Minneapolis, MN: Walker Art Center Library

Visit: We met with Jill Vuchetich, the Walker Archivist.  The Walker does not actually collect any design, but their first director was an architect, Dan Deffenbacher, and very interested in using the museum as an educational tool. The Walker was a WPA project, and education was part of their mission.

They began a series of exhibitions which would focus on “Everyday Art” – exhibiting design. They went on to create dozens of exhibitions, but never collected any of the works they included.

Jill says don’t have a great photo collection. Problem is space and $.The early product shows usually had borrowed objects, which were returned to the owners.

In 1946 they started a publication called Everyday Art Quarterly.  In 1952, it changed title to Design Quarterly, and in 1994, they transferred the operation to MIT. They do not have archives for the Design Quarterly publicaton.

They have extensive show files for all exhibtions, which include items such as correspondence, plans, labels, research, checklists, photographs and publications

They also have an archive of the museum’s design department, which includes everything the department has produced since the 1940s - posters, publications, etc. See the recent book (Bits and Pieces . . . Making up a whole) on p 141 there is a synopsis of the library/archives. Visiting architects, designers and critics – see list in the book – all were recorded. See website for information, under “public Programs.”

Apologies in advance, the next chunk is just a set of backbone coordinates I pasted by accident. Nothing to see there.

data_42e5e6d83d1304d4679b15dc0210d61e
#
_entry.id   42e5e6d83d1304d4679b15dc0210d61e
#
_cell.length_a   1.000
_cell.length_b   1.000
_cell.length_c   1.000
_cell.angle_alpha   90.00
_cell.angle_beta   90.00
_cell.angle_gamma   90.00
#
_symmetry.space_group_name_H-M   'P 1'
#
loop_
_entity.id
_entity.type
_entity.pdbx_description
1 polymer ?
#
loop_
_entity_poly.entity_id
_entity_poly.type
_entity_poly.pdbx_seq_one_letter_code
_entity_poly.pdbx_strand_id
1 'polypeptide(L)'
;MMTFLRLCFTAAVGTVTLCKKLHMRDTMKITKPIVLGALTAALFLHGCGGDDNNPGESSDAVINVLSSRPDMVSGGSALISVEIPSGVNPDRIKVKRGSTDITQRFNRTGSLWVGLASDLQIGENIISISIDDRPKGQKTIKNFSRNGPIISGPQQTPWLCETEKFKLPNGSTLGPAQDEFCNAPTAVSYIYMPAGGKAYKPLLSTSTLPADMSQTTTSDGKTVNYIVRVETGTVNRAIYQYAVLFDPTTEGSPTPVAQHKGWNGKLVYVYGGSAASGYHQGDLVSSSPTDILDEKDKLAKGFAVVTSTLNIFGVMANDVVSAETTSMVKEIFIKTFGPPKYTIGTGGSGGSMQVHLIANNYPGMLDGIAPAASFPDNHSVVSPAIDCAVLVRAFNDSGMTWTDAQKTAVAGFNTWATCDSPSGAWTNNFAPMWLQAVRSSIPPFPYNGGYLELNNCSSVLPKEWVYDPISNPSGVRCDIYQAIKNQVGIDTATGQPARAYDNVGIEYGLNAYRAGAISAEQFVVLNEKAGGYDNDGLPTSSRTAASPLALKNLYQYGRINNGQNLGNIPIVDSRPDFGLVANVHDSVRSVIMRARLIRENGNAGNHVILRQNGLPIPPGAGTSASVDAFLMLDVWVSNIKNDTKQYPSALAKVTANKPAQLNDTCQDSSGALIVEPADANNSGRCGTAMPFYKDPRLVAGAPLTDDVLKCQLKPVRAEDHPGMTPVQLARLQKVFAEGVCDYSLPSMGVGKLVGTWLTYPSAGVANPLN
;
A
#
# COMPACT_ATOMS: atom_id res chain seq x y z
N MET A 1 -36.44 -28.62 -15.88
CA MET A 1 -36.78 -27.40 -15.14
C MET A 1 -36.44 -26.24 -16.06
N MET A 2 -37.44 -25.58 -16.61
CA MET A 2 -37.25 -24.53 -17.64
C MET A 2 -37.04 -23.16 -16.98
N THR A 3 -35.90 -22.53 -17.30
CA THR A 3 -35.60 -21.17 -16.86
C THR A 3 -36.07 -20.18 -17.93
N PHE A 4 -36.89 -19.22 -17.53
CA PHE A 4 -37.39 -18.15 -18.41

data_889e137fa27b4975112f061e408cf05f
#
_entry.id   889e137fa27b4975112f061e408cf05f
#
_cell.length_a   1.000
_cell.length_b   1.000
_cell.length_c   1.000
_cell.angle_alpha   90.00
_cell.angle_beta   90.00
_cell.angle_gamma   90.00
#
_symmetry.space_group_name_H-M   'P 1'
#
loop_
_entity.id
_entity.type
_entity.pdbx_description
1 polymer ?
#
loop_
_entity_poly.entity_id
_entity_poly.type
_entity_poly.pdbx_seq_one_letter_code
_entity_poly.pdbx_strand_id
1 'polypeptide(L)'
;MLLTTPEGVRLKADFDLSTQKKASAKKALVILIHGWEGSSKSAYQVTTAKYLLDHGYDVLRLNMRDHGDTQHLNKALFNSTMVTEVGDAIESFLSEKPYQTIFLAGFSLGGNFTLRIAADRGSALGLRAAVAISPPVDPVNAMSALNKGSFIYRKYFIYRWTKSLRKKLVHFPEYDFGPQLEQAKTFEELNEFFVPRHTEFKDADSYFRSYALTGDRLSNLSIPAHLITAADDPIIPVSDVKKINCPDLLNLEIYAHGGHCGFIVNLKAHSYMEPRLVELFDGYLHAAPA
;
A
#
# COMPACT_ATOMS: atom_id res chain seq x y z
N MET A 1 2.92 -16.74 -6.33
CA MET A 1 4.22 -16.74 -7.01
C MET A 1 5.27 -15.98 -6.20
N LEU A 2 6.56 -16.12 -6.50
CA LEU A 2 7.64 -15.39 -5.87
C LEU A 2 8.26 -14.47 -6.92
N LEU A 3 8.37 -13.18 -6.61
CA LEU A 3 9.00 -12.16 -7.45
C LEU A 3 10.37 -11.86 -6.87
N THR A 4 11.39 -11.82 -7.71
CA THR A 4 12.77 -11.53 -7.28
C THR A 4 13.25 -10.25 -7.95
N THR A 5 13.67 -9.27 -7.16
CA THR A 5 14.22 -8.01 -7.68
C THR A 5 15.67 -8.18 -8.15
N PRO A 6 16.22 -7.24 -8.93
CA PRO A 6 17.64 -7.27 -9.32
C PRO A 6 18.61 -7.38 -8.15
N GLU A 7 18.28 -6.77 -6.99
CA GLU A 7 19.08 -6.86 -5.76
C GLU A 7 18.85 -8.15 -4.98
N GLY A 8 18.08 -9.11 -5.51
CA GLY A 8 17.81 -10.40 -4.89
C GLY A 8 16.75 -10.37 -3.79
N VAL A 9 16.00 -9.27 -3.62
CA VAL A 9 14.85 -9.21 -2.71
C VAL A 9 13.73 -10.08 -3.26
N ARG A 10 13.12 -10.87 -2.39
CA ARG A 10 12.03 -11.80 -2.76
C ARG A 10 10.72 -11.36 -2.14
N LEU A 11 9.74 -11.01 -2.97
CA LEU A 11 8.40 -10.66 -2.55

The archives does have architects drawings and models for their own museum building, and the sculpture garden.

Discoveries: Jill did an internal database search of their exhbitions, and an intital search using the word “design” returned over 40. She subsequently did an expanded search to find those exhibitions which were design related, and which might not have had the word design in the title. She sent the list - there were over 150 design exhibitions held at the Walker!

Their website collects architecture and design-relevant information in a portal-type online "magazine".

They were in the process of completing work on a major Graphic Design exhibition which opened in October.

learned about locals:

Target does have an archivist and archives, some of which is online.

3M donates its archives to the Minnesota Historical Society.